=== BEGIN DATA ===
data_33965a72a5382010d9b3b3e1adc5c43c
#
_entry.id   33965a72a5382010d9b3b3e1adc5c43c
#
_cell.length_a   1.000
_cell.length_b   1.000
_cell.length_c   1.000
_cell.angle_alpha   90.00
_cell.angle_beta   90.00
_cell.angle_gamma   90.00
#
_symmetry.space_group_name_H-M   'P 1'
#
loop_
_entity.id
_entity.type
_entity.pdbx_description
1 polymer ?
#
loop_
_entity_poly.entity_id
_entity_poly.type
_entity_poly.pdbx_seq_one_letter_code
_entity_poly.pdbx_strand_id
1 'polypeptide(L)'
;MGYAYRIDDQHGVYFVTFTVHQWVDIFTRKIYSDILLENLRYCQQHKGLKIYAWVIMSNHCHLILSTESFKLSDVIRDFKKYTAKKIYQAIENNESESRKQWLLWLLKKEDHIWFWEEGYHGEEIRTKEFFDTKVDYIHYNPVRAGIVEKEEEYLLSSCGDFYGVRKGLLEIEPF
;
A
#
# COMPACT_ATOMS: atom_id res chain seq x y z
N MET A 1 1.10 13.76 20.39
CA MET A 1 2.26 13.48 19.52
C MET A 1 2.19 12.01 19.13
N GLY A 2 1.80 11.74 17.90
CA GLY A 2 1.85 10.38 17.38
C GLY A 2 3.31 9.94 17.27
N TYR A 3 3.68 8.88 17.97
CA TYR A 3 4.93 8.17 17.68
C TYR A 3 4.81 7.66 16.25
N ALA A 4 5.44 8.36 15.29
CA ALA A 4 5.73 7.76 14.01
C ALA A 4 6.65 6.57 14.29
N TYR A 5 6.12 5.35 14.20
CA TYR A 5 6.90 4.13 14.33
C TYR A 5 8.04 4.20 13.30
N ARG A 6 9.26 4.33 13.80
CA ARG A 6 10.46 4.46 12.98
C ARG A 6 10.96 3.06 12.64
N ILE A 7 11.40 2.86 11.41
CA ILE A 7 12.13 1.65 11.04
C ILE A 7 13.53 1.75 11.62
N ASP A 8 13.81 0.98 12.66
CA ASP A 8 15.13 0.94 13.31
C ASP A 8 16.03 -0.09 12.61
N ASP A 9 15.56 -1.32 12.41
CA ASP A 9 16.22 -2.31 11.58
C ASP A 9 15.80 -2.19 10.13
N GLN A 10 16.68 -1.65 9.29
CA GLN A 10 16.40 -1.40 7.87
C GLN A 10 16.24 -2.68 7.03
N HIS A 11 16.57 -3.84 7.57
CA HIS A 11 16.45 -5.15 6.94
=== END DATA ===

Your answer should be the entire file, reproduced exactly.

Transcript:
data_33965a72a5382010d9b3b3e1adc5c43c
#
_entry.id   33965a72a5382010d9b3b3e1adc5c43c
#
_cell.length_a   1.000
_cell.length_b   1.000
_cell.length_c   1.000
_cell.angle_alpha   90.00
_cell.angle_beta   90.00
_cell.angle_gamma   90.00
#
_symmetry.space_group_name_H-M   'P 1'
#
loop_
_entity.id
_entity.type
_entity.pdbx_description
1 polymer ?
#
loop_
_entity_poly.entity_id
_entity_poly.type
_entity_poly.pdbx_seq_one_letter_code
_entity_poly.pdbx_strand_id
1 'polypeptide(L)'
;MGYAYRIDDQHGVYFVTFTVHQWVDIFTRKIYSDILLENLRYCQQHKGLKIYAWVIMSNHCHLILSTESFKLSDVIRDFKKYTAKKIYQAIENNESESRKQWLLWLLKKEDHIWFWEEGYHGEEIRTKEFFDTKVDYIHYNPVRAGIVEKEEEYLLSSCGDFYGVRKGLLEIEPF
;
A
#
# COMPACT_ATOMS: atom_id res chain seq x y z
N MET A 1 1.10 13.76 20.39
CA MET A 1 2.26 13.48 19.52
C MET A 1 2.19 12.01 19.13
N GLY A 2 1.80 11.74 17.90
CA GLY A 2 1.85 10.38 17.38
C GLY A 2 3.31 9.94 17.27
N TYR A 3 3.68 8.88 17.97
CA TYR A 3 4.93 8.17 17.68
C TYR A 3 4.81 7.66 16.25
N ALA A 4 5.44 8.36 15.29
CA ALA A 4 5.73 7.76 14.01
C ALA A 4 6.65 6.57 14.29
N TYR A 5 6.12 5.35 14.20
CA TYR A 5 6.90 4.13 14.33
C TYR A 5 8.04 4.20 13.30
N ARG A 6 9.26 4.33 13.80
CA ARG A 6 10.46 4.46 12.98
C ARG A 6 10.96 3.06 12.64
N ILE A 7 11.40 2.86 11.41
CA ILE A 7 12.13 1.65 11.04
C ILE A 7 13.53 1.75 11.62
N ASP A 8 13.81 0.98 12.66
CA ASP A 8 15.13 0.94 13.31
C ASP A 8 16.03 -0.09 12.61
N ASP A 9 15.56 -1.32 12.41
CA ASP A 9 16.22 -2.31 11.58
C ASP A 9 15.80 -2.19 10.13
N GLN A 10 16.68 -1.65 9.29
CA GLN A 10 16.40 -1.40 7.87
C GLN A 10 16.24 -2.68 7.03
N HIS A 11 16.57 -3.84 7.57
CA HIS A 11 16.45 -5.15 6.94